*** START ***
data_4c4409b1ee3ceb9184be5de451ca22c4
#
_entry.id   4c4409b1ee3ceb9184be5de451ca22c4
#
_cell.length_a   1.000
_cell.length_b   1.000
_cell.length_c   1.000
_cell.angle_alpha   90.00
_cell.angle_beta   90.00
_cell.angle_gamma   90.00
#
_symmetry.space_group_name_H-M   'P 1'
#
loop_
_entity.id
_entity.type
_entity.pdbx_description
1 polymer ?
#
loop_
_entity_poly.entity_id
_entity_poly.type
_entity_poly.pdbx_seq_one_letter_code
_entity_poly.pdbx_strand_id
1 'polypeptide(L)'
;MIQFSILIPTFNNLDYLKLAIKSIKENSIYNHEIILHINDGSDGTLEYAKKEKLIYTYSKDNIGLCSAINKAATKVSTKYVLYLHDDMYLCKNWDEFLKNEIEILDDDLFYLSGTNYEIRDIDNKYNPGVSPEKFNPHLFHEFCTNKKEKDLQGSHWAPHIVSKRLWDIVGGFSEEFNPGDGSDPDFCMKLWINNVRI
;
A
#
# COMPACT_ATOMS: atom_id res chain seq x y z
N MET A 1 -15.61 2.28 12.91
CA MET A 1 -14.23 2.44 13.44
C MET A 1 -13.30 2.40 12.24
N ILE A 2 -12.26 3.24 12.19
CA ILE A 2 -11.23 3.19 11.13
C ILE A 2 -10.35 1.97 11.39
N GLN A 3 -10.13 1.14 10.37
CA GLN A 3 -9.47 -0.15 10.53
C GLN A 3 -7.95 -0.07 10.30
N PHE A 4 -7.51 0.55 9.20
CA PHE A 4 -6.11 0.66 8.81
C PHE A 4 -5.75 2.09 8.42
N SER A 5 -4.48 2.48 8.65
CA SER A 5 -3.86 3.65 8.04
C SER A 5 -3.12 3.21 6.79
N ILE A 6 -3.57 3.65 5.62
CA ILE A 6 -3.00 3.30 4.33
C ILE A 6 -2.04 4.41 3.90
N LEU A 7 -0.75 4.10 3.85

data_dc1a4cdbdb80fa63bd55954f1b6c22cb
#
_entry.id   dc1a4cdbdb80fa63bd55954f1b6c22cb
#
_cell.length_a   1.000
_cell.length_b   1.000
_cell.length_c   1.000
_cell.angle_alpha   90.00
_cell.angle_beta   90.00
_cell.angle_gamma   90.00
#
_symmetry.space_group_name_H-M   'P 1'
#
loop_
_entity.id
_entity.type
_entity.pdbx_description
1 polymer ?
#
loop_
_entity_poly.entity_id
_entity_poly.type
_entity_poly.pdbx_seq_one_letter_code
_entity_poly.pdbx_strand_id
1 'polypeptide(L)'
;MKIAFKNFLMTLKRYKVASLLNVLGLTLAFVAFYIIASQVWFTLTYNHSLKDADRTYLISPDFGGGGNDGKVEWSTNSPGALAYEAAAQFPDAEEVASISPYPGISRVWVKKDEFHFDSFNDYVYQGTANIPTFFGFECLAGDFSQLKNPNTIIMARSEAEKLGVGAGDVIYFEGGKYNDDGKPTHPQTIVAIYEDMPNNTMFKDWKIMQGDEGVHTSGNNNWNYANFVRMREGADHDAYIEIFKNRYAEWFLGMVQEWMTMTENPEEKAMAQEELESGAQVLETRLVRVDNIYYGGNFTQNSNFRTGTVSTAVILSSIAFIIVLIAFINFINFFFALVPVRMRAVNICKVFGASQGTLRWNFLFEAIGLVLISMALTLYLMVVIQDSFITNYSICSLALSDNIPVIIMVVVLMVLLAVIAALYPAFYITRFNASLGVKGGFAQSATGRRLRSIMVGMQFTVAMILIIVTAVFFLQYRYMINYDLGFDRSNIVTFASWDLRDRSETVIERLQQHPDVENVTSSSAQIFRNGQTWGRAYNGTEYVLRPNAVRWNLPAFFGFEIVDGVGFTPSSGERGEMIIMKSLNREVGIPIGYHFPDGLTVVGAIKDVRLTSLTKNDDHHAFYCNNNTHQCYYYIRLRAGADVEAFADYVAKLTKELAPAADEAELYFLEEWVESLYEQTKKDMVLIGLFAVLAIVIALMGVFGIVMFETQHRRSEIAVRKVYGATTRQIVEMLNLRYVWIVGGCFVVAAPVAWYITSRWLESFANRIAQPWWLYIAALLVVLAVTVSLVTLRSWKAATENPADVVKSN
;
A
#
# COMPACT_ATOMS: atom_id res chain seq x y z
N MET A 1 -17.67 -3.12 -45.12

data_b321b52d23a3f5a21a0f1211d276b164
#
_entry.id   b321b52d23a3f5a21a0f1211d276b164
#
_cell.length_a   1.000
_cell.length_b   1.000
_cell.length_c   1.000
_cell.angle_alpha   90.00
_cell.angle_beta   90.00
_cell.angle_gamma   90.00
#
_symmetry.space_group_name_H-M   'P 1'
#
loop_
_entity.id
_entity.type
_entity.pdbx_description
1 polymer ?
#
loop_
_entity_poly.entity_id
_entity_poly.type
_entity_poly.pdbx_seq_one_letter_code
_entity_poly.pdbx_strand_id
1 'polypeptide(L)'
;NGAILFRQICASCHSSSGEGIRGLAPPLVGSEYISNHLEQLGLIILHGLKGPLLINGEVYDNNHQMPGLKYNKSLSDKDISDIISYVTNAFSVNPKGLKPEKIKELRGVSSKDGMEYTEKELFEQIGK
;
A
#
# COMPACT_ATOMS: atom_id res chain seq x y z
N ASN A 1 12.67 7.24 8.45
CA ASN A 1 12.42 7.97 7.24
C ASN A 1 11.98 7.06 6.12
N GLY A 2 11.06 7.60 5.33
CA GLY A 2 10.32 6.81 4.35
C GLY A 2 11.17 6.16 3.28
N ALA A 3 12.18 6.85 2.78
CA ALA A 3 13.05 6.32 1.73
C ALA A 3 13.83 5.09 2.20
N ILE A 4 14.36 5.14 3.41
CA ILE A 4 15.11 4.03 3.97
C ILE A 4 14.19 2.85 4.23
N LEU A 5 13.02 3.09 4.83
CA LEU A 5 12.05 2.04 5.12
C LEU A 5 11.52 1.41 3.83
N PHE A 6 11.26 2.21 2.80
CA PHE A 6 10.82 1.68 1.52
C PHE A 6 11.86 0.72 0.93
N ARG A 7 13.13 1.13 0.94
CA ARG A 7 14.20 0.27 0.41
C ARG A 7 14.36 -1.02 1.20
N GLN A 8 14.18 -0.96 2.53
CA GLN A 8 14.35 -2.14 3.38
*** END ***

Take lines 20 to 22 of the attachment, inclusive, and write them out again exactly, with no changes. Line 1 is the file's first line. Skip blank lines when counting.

loop_
_entity_poly.entity_id
_entity_poly.type